Right in the centre - A reflection on Canada Day– A re-run from 2018


By Ken Waddell

Neepawa Banner & Press

A number of questions crossed my mind over the long weekend and so I thought I would share them. With both a Manitoban and Canadian election this fall, be sure to ask the politicians these questions.

•How come we have so many different kinds of groups of rights? Why can’t we just have human rights and leave it at that? 

•Instead of chasing around after different groups’ rights, why don’t we just address the various real injustices that exist? For example, why do some communities have clean drinking water and others don’t? Why do some students have good schools and some don’t? Why are there huge discrepancies in the amount of money government puts into housing in urban areas as compared to rural and remote areas?

•How is it that political parties can hijack the political nomination process? And better yet, why would they want to do so? Why is it that local constituency associations are sometimes overruled on who can be their candidate? Isn’t that just plain wrong?

•Why is it that in the provincial legislature and the federal parliament, MLAs and MPs have to vote only along party lines? How can the leader (premier or prime minister) have the nerve to dictate to the members how to vote on items (other than the budget perhaps)? What if a member wants to vote according to their conscience? What if a member knows full well that their constituency is against a piece of legislation? Should they not be allowed a free vote? Whenever a member questions the government and votes against the party line, they get turfed.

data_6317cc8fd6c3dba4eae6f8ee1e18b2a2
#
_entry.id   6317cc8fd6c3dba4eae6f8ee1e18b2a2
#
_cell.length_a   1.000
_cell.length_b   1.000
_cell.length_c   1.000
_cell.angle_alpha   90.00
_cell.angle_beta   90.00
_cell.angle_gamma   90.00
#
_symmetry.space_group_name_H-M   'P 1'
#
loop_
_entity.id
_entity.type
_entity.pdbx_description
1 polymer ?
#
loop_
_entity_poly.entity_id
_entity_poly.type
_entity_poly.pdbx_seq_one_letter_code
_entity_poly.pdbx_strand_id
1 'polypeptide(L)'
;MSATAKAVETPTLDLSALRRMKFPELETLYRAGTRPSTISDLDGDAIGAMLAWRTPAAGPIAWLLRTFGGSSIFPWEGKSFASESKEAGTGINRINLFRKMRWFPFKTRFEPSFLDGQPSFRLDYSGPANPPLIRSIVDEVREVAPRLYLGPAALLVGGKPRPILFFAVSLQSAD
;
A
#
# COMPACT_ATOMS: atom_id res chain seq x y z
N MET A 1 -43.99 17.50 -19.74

•When people vote for a politician, they expect them to vote along with the majority of the constituency or at the very least, according to their conscience. They should expect nothing less, but in many cases, the reality falls far short of the expectation.

•Why are so many people not casting votes to elect their representatives? Is it because they feel it’s useless? I wonder. No, I don’t wonder, I know! People figure it’s useless to vote because they feel nothing will change. Maybe the parties want it that way, keep expectations low, keep voter turnout low and you can win government on 40 per cent of the votes cast. If only 50 per cent of the voters actually cast votes, you can then win an election by getting 20 per cent of the people out to vote for your party. Pretty simple way to win an election, isn’t it? Only have to convince two in 10 people to actually vote for you and you get elected.

As I pondered over the Canada Day long weekend how fortunate we are in Canada, it also crossed my mind as to how fragile that fortune is. Our democracy is not nearly as vibrant or as strong as it once was. Many of our leaders can’t speak all that well. Some of them obviously can’t think very well either. For many of them, we have no clue as to what they really believe. They develop policy by focus groups and on the fly. Policies have to keep the mainstream media happy or they will be trashed. If a policy doesn’t meet the accepted narrative of the CBC, it will be, at best, ignored or at worst, ridiculed. 

•Why do we send billions of dollars each year to Manitoba to prop up our poorly managed economy and many more billions of dollars to Quebec so they can have a cheap daycare and a propped up arts and cultural community?

•Why can Quebec and Alberta have privately run health clinics, diagnostic services and surgery and we can’t? 

•Why, why, why?

The answer is simple, it’s because we let them and we need to stomp our feet and lift Canada up to an even better position. Complacency is a bad thing and it is long past time when we should be getting more involved. 

Elections are coming folks, elections are coming!

Disclaimer: The writer serves as a volunteer president of the Manitoba Community Newspaper Association. The views expressed in this column are the writer’s personal views and are not to be taken as being the view of the MCNA board or Banner & Press staff.